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This global carrier could re-enter the Canadian retail insurance market


February 27, 2019   by Greg Meckbach


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Seventeen years after selling its personal lines business to the insurer now known as Intact, Zurich Canada has ambitions to re-enter the “retail” space, but it remains to be seen how it would do that or what form it would take.

“In Canada, up to 2002, we were a very large player in the retail segment, both P&C and life. Since 2002, we have focused on the commercial segment,” said Saad Mered, CEO and chief agent of Zurich Canada on Monday.

“Over the medium to long term, clearly we have an interest in re-entering the retail segments, both P&C and life. How we do that is still to be defined, but clearly this is our ambition and we will work much more carefully over the next months and years to craft that strategy,” Mered added during a press briefing at Zurich Canada’s Toronto head office.

Zurich announced in late 2001 that it agreed to sell its Canadian personal lines business to ING. About 1,000 Zurich employees moved to ING as part of the deal that closed in 2002.

In 2009, ING Groep sold its interest in ING Insurance Company of Canada, which is now known as Intact Financial Corp.

“I think the Canadian market is a market that, institutionally, we know,” Mered said. “It’s a market of strong interest, but the days when you would do a classic retail model – which is a small broker-type auto and home business from scratch – those days are gone.”

Canadian Underwriter asked Mered whether  Zurich’s vision is to write home and auto insurance Canada-wide.

“I think the retail segment is a very wide segment especially in the concept of innovation,” Mered replied. “Is Zurich interested, as a green field, to enter the auto and home market from scratch? No. Are we open to strategic opportunities? Absolutely. Are we open to other opportunities that could leverage a disruptive play? Possibly.”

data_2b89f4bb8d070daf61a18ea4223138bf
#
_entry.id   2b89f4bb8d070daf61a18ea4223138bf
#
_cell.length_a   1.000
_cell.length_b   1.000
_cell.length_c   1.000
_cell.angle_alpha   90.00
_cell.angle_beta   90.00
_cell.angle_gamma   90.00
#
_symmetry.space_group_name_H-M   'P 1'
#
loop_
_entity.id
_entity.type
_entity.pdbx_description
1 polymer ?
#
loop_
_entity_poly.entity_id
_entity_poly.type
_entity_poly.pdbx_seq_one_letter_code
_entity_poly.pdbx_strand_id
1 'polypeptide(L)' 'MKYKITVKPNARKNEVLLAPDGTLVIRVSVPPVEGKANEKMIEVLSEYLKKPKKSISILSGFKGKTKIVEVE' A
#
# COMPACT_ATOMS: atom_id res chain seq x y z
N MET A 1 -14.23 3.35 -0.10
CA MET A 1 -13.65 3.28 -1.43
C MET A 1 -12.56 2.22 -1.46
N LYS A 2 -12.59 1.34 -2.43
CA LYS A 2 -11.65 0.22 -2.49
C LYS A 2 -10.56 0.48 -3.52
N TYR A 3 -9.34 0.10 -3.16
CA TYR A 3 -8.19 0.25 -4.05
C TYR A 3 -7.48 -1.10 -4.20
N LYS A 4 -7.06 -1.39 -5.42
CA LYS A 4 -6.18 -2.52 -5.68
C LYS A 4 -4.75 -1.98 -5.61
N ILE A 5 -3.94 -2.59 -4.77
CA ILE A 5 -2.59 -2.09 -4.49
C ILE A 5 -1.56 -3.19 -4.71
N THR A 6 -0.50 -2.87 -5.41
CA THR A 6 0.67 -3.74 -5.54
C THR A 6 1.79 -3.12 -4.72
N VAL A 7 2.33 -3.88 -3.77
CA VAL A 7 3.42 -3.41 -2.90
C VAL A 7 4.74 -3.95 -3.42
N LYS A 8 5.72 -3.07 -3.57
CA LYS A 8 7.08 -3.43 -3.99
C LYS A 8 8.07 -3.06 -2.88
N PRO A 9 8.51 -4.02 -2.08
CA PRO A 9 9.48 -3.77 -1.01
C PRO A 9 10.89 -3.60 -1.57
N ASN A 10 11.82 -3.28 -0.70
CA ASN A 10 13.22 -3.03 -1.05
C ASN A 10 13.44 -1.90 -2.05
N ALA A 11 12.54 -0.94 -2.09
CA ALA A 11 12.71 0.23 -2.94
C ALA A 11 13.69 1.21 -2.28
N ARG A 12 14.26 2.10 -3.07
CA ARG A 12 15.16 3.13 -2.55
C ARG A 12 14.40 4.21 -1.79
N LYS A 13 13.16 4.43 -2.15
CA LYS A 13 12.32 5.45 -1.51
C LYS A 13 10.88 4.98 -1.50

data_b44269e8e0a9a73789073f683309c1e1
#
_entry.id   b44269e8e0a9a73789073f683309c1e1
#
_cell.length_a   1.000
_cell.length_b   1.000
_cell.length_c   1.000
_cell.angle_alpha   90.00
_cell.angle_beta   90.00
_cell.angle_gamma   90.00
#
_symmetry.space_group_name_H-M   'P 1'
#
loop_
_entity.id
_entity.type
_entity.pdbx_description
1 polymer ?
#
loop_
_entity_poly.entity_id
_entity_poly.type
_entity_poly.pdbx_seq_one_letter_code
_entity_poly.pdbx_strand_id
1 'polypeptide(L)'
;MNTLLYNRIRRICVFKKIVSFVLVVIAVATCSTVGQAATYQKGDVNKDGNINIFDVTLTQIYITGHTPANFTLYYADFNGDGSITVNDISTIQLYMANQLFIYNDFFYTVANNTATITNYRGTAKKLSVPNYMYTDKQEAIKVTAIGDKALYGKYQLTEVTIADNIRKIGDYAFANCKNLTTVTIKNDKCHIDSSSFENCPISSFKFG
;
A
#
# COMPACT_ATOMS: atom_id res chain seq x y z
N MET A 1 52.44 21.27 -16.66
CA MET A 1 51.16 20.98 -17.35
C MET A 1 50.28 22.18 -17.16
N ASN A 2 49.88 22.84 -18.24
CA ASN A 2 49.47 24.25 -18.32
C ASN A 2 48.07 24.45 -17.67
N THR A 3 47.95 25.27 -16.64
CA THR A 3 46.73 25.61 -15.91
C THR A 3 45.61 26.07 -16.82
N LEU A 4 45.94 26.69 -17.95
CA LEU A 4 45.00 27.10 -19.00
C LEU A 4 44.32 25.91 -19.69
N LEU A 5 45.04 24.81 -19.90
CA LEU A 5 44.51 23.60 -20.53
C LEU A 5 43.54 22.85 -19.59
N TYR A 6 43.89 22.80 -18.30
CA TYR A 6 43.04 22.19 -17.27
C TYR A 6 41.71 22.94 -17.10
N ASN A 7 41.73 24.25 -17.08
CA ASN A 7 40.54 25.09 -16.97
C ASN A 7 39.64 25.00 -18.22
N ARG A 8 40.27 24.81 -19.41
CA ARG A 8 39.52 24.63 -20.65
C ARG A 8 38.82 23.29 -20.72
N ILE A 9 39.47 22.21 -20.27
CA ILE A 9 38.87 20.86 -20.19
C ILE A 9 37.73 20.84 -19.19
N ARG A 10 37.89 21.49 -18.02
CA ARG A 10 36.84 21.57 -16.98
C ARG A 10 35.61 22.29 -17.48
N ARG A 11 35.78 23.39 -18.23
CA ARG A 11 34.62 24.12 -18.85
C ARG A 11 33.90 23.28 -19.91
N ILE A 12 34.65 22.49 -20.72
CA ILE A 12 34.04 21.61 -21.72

Zurich ranked 10th in the Canadian liability insurance market in 2017, writing nearly $180 million in premiums in liability that year.

In the commercial market, Zurich Canada focusses mostly on large and upper middle market customers, Mered said Monday.

“In the short to medium term, we will be strengthening our commercial segments, especially in the middle markets, and continue to invest in our large account space as well,” said Mered.

The main focus of Monday’s briefing was on Zurich Canada’s plans to work with a Toronto IT vendor to have artificial intelligence software read policy documents automatically. That vendor, Chisel, placed first in Zurich’s recent Innovation World Championship, in which more than 400 technology startups from 49 countries competed.

Mered, former chief claims officer for Zurich Insurance Group, was appointed CEO of Zurich Canada in August 2018. He succeeded David Levinson, who replaced Patrick Lundy in 2016. Lundy had replaced Alister Campbell in 2012 as CEO of Zurich Canada.

“Part of the change in leadership teams that you are seeing at Zurich Canada is about re-positioning ourselves and pivoting to a situation where we can absolutely leverage those opportunities and gain adequate appropriate market share in our target segments,” Mered said of several Zurich Canada appointment announcements over the past year. Among them were the appointment of Mathias Sommer as head of operations for Zurich Canada.


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1 Comment » for This global carrier could re-enter the Canadian retail insurance market
  1. Frank Cain says:

    High-tech vehicles run by electric power and able to roam anywhere at the touch of an equally high-tech button won’t solve the problems facing insurers from the outflow of claims dollars continuing to exceed premium income. In fact, it is reasonable to assume that this numbing situation can only worsen given unsolved autonomous technicalities, cannabis-puffing drivers and settlements for injuries in a gasp-like struggle for air as with a thirst-driven horse at an empty trough. How much more to make it worse? Let’s add auto premiums and how best to rate? Here’s a suggestion: Why not resolve to rate so that outflow and inflow will make an underwriting profit for the insurance companies?

    We can blame the likes of the “Blade Runner,” the film that thrust levitating vehicles into an earth-bound dream for the future, or, if we want to pick up more of an earlier illustration of evolution, we can thank “The Flintstones,” the stone age TV family for currying innovation.

    But Edward Lloyd got it right and without a computer. For auto insurance, there still may be time.

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